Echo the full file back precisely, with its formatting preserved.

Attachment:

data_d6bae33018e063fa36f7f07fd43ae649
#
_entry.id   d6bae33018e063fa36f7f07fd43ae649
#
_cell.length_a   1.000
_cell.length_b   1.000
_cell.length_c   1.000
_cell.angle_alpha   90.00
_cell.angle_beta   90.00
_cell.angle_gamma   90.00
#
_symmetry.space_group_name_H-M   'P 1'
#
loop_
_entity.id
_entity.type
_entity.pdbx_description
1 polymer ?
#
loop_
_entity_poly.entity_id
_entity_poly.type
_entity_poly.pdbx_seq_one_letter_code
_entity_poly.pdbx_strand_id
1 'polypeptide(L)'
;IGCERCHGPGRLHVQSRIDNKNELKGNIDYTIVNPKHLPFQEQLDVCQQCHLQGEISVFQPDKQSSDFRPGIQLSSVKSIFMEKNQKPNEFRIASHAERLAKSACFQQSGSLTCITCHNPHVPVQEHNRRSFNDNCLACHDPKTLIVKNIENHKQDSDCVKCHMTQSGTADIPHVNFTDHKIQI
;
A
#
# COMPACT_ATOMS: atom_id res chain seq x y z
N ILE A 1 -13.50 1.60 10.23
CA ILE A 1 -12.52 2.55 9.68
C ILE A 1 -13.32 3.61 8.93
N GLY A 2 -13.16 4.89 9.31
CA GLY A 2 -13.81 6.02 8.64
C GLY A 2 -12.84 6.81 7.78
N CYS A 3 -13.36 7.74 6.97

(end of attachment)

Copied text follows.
data_d6bae33018e063fa36f7f07fd43ae649
#
_entry.id   d6bae33018e063fa36f7f07fd43ae649
#
_cell.length_a   1.000
_cell.length_b   1.000
_cell.length_c   1.000
_cell.angle_alpha   90.00
_cell.angle_beta   90.00
_cell.angle_gamma   90.00
#
_symmetry.space_group_name_H-M   'P 1'
#
loop_
_entity.id
_entity.type
_entity.pdbx_description
1 polymer ?
#
loop_
_entity_poly.entity_id
_entity_poly.type
_entity_poly.pdbx_seq_one_letter_code
_entity_poly.pdbx_strand_id
1 'polypeptide(L)'
;IGCERCHGPGRLHVQSRIDNKNELKGNIDYTIVNPKHLPFQEQLDVCQQCHLQGEISVFQPDKQSSDFRPGIQLSSVKSIFMEKNQKPNEFRIASHAERLAKSACFQQSGSLTCITCHNPHVPVQEHNRRSFNDNCLACHDPKTLIVKNIENHKQDSDCVKCHMTQSGTADIPHVNFTDHKIQI
;
A
#
# COMPACT_ATOMS: atom_id res chain seq x y z
N ILE A 1 -13.50 1.60 10.23
CA ILE A 1 -12.52 2.55 9.68
C ILE A 1 -13.32 3.61 8.93
N GLY A 2 -13.16 4.89 9.31
CA GLY A 2 -13.81 6.02 8.64
C GLY A 2 -12.84 6.81 7.78
N CYS A 3 -13.36 7.74 6.97